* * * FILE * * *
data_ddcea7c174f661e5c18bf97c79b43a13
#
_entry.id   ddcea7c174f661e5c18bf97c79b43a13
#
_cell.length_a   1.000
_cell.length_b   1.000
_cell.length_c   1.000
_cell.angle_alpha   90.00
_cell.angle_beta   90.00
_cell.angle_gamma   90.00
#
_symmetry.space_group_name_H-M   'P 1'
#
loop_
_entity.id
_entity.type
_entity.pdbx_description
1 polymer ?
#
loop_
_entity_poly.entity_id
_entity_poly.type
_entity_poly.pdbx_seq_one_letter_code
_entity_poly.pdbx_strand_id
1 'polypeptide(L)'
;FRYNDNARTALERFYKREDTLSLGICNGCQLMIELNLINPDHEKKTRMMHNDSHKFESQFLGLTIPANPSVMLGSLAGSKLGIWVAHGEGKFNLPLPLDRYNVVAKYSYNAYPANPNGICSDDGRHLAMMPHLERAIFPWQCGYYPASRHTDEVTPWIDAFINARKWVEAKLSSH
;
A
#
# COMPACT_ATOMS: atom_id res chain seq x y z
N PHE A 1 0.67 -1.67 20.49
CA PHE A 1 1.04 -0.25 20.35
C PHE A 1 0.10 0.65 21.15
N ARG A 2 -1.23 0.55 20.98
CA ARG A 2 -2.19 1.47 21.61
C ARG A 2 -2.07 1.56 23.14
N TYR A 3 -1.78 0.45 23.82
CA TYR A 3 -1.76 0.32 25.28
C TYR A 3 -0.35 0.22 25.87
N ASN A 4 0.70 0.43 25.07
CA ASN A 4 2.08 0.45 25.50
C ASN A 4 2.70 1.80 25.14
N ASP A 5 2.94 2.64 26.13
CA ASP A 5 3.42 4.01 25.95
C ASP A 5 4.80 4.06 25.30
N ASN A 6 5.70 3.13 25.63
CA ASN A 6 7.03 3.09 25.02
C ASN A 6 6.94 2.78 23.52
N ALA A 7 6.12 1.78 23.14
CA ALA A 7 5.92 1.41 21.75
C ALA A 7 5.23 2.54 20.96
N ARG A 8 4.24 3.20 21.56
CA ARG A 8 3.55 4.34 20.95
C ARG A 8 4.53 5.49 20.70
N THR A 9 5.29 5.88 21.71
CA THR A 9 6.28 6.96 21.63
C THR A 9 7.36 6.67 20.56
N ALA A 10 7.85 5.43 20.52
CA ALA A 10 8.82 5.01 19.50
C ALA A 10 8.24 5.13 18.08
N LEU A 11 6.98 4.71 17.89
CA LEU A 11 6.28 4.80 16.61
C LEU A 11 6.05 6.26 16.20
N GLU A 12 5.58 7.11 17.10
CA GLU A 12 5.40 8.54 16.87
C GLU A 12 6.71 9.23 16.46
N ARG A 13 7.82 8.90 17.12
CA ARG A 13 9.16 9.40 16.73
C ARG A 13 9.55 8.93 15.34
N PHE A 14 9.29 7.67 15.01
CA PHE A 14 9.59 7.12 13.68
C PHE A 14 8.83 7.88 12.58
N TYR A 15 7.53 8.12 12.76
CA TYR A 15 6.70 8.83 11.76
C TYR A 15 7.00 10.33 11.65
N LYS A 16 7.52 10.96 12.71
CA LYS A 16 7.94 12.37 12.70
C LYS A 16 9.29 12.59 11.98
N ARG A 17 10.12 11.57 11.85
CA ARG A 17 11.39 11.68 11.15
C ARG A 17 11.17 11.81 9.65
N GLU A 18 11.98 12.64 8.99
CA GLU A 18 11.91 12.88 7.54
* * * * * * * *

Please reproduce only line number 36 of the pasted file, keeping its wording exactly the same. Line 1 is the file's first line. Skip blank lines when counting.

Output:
C ARG A 2 -2.07 1.56 23.14